From the Editor
“My name is Adam. I am a human being, a husband, a father, a pediatric palliative care physician, and an associate residency director. I have a history of depression and suicidal ideation and am a recovering alcoholic.”
So begins this week’s selection, which is an essay written with remarkable candor and honesty.
In this Reading, Dr. Adam Hill writes in The New England Journal of Medicine about his struggle with mental illness.
It is moving and important.
Stigma and Care
“Breaking the Stigma — A Physician’s Perspective on Self-Care and Recovery”
Adam B. Hill
The New England Journal of Medicine, 23 March 2017
My name is Adam. I am a human being, a husband, a father, a pediatric palliative care physician, and an associate residency director. I have a history of depression and suicidal ideation and am a recovering alcoholic. Several years ago, I found myself sitting in a state park 45 minutes from my home, on a beautiful fall night under a canopy of ash trees, with a plan to never come home. For several months, I had been feeling abused, overworked, neglected, and underappreciated. I felt I had lost my identity. I had slipped into a deep depression and relied on going home at night and having a handful of drinks just to fall asleep. Yet mine is a story of recovery: I am a survivor of an ongoing national epidemic of neglect of physicians’ mental health.
So opens a paper by Dr. Adam Hill.
Dr. Hill describes his own journey, and the decision to speak out.
I delivered a grand-rounds lecture to 200 people at my hospital, telling my own story of addiction, depression, and recovery. The audience was quiet, respectful, and compassionate and gave me a standing ovation. Afterward, hundreds of e-mails poured in from people sharing their own stories, struggles, and triumphs. A floodgate of human connection opened up. I had been living in fear, ashamed of my own mental health history. When I embraced my own vulnerability, I found that many others also want to be heard — enough of us to start a cultural revolution.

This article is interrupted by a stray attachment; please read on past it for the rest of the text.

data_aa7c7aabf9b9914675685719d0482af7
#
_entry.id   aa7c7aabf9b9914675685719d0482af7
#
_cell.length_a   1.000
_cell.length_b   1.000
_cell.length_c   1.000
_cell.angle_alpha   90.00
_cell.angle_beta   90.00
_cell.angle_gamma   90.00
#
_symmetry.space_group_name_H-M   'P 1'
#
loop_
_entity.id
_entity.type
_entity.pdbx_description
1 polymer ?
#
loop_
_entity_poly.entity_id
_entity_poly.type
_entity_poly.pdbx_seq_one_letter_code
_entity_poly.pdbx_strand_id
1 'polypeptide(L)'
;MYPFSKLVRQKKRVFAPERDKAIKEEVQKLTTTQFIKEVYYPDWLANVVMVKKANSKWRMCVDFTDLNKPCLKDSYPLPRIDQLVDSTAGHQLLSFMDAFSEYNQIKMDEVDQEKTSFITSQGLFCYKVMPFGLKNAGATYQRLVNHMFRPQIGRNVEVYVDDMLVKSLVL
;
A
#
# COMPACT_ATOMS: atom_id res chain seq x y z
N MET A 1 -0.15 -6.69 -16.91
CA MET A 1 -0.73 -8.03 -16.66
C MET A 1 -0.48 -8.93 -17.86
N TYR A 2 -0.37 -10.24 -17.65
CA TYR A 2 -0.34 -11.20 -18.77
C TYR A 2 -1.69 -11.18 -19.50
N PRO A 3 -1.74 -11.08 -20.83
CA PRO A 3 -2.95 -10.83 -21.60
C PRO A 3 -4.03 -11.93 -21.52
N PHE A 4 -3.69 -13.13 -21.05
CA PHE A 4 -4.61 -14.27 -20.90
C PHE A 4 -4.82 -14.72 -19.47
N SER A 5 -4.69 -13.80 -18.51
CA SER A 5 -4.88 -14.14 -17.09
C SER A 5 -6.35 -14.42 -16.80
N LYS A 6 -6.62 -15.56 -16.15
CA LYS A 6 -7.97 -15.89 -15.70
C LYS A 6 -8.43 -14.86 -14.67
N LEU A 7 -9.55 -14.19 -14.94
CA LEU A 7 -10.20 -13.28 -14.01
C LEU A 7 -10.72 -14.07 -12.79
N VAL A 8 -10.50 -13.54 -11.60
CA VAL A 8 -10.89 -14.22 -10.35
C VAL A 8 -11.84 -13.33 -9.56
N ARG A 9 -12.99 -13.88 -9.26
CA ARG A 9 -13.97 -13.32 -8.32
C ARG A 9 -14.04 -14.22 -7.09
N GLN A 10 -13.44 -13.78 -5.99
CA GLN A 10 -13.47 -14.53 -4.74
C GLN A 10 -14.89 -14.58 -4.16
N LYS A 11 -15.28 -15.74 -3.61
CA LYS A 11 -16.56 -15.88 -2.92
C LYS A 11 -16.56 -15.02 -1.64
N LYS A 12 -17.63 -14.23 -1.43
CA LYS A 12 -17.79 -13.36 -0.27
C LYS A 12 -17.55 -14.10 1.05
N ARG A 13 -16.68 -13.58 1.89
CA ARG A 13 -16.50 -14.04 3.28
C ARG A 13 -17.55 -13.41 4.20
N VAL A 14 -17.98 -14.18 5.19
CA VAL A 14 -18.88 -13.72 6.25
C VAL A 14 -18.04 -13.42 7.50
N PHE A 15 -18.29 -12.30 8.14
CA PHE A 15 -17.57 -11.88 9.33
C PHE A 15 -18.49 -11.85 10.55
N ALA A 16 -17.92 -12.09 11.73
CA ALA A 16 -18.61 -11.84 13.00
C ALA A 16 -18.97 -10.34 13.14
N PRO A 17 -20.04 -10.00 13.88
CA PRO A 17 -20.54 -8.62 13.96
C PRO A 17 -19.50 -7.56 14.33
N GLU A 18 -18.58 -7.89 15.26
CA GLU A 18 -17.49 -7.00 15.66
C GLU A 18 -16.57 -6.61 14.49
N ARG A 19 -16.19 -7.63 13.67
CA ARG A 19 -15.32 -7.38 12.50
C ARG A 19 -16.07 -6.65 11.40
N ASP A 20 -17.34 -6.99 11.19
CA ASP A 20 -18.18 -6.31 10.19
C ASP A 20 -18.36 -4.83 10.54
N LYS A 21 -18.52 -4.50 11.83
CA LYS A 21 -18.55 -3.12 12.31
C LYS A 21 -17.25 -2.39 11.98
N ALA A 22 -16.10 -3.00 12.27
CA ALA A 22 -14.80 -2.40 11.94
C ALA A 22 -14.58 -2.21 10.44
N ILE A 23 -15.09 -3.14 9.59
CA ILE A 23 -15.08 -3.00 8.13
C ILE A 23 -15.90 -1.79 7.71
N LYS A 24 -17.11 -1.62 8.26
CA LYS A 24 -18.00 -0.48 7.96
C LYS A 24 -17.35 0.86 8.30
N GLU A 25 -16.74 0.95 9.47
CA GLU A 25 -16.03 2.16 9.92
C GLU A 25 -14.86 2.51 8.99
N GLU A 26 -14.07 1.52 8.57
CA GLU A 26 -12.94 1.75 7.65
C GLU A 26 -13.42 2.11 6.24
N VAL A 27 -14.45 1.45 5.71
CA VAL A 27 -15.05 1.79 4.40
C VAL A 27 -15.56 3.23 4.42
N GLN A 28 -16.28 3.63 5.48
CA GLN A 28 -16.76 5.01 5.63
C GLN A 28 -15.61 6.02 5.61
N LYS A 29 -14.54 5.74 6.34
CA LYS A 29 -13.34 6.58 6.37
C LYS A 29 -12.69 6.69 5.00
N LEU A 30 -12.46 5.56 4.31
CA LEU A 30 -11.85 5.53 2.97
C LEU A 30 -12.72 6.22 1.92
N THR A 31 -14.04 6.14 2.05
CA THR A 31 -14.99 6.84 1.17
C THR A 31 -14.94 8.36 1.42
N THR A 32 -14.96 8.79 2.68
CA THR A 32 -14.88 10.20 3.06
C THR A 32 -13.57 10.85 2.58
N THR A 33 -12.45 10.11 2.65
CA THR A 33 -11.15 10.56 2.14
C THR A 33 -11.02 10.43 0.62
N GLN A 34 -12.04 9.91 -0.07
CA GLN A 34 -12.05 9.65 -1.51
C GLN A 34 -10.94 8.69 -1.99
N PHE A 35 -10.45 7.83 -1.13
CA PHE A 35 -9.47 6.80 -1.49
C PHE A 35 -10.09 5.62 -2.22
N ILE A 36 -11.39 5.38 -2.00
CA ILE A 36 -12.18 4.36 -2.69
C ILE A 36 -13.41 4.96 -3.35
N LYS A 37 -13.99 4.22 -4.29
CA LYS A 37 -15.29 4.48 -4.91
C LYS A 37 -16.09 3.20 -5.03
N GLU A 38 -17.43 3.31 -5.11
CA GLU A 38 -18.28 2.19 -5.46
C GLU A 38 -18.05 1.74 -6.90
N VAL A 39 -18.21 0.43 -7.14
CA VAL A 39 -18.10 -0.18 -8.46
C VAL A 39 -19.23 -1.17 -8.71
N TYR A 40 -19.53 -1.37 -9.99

He notes several “lessons” learned. I summarize three of the six:
He notes the importance of caring for himself. “Personally, I use counseling, meditation and mindfulness activities, exercise, deep breathing, support groups, and hot showers.”
He describes the basic lesson learned: “I learned that I must take care of myself before I can care for anyone else.”
“It’s ironic that mental health conditions are so stigmatized in the medical profession, given that physicians long fought to categorize them as medical diagnoses.” He speaks about his own experience of having to write the state licensing board to explain his mental health problems and treatment, which he feels is “an archaic practice of public shaming.”
“We are to be ashamed not only of the condition, but of seeking treatment for it, which our culture views as a sign of weakness. This attitude is pervasive and detrimental — it is killing our friends and colleagues.”
Professional and patient safety.
He notes the importance of patient safety but also notes that: “Physicians who are successfully engaged in a treatment program are actually the safest, thanks to their own self-care plans and support and accountability programs.”
“Instead of stigmatizing physicians who have sought treatment, we need to break down the barriers we’ve erected between our colleagues who are standing on the edge of the cliff and treatment and recovery.”
A few thoughts:
1. This paper is personal – and thoughtful and well crafted.
2. Dr. Hill has done us a great service.
3. And what a comment on our times that such a piece would be published, and published in The New England Journal of Medicine, no less.
Reading of the Week. Every week I pick articles and papers from the world of Psychiatry.